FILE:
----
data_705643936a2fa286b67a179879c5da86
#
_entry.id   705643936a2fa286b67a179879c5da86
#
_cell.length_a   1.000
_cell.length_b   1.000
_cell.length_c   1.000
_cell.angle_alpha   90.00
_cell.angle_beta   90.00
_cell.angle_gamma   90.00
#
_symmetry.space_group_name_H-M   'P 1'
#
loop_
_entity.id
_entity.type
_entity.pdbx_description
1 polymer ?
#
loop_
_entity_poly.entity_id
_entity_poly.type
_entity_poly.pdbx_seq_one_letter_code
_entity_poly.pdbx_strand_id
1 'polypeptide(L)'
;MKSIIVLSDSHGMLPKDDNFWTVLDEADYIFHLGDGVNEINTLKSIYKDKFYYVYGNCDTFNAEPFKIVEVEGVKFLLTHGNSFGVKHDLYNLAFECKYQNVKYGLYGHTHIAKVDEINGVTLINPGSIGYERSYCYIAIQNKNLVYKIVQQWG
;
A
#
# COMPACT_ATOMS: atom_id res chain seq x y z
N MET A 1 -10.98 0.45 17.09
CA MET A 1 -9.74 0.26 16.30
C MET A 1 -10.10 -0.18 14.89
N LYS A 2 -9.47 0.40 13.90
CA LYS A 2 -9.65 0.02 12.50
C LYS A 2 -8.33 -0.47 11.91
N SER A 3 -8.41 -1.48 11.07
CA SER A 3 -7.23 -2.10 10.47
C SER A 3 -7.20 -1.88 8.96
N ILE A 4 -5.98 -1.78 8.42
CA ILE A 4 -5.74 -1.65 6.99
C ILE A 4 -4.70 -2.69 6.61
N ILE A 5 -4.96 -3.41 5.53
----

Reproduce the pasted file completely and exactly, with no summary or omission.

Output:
data_705643936a2fa286b67a179879c5da86
#
_entry.id   705643936a2fa286b67a179879c5da86
#
_cell.length_a   1.000
_cell.length_b   1.000
_cell.length_c   1.000
_cell.angle_alpha   90.00
_cell.angle_beta   90.00
_cell.angle_gamma   90.00
#
_symmetry.space_group_name_H-M   'P 1'
#
loop_
_entity.id
_entity.type
_entity.pdbx_description
1 polymer ?
#
loop_
_entity_poly.entity_id
_entity_poly.type
_entity_poly.pdbx_seq_one_letter_code
_entity_poly.pdbx_strand_id
1 'polypeptide(L)'
;MKSIIVLSDSHGMLPKDDNFWTVLDEADYIFHLGDGVNEINTLKSIYKDKFYYVYGNCDTFNAEPFKIVEVEGVKFLLTHGNSFGVKHDLYNLAFECKYQNVKYGLYGHTHIAKVDEINGVTLINPGSIGYERSYCYIAIQNKNLVYKIVQQWG
;
A
#
# COMPACT_ATOMS: atom_id res chain seq x y z
N MET A 1 -10.98 0.45 17.09
CA MET A 1 -9.74 0.26 16.30
C MET A 1 -10.10 -0.18 14.89
N LYS A 2 -9.47 0.40 13.90
CA LYS A 2 -9.65 0.02 12.50
C LYS A 2 -8.33 -0.47 11.91
N SER A 3 -8.41 -1.48 11.07
CA SER A 3 -7.23 -2.10 10.47
C SER A 3 -7.20 -1.88 8.96
N ILE A 4 -5.98 -1.78 8.42
CA ILE A 4 -5.74 -1.65 6.99
C ILE A 4 -4.70 -2.69 6.61
N ILE A 5 -4.96 -3.41 5.53